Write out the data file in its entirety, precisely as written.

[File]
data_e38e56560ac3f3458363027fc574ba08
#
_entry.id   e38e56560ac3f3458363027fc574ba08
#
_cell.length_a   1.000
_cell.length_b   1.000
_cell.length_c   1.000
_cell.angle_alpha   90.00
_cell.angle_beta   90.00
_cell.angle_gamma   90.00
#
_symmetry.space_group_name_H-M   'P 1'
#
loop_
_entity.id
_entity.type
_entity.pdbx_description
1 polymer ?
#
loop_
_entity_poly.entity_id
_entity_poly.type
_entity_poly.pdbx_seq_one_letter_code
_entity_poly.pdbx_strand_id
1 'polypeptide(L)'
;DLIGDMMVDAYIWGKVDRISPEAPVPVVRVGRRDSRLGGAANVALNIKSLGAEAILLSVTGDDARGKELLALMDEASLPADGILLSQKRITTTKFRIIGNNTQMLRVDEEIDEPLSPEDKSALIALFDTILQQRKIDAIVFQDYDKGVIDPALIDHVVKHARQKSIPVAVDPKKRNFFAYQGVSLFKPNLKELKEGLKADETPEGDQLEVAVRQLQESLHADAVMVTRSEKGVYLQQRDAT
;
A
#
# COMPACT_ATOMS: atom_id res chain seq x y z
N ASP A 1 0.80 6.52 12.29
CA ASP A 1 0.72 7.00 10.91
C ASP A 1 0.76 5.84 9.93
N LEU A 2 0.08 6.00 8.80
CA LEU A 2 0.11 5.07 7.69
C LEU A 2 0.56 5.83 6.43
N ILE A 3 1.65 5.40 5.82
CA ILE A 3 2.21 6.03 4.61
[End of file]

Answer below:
data_e38e56560ac3f3458363027fc574ba08
#
_entry.id   e38e56560ac3f3458363027fc574ba08
#
_cell.length_a   1.000
_cell.length_b   1.000
_cell.length_c   1.000
_cell.angle_alpha   90.00
_cell.angle_beta   90.00
_cell.angle_gamma   90.00
#
_symmetry.space_group_name_H-M   'P 1'
#
loop_
_entity.id
_entity.type
_entity.pdbx_description
1 polymer ?
#
loop_
_entity_poly.entity_id
_entity_poly.type
_entity_poly.pdbx_seq_one_letter_code
_entity_poly.pdbx_strand_id
1 'polypeptide(L)'
;DLIGDMMVDAYIWGKVDRISPEAPVPVVRVGRRDSRLGGAANVALNIKSLGAEAILLSVTGDDARGKELLALMDEASLPADGILLSQKRITTTKFRIIGNNTQMLRVDEEIDEPLSPEDKSALIALFDTILQQRKIDAIVFQDYDKGVIDPALIDHVVKHARQKSIPVAVDPKKRNFFAYQGVSLFKPNLKELKEGLKADETPEGDQLEVAVRQLQESLHADAVMVTRSEKGVYLQQRDAT
;
A
#
# COMPACT_ATOMS: atom_id res chain seq x y z
N ASP A 1 0.80 6.52 12.29
CA ASP A 1 0.72 7.00 10.91
C ASP A 1 0.76 5.84 9.93
N LEU A 2 0.08 6.00 8.80
CA LEU A 2 0.11 5.07 7.69
C LEU A 2 0.56 5.83 6.43
N ILE A 3 1.65 5.40 5.82
CA ILE A 3 2.21 6.03 4.61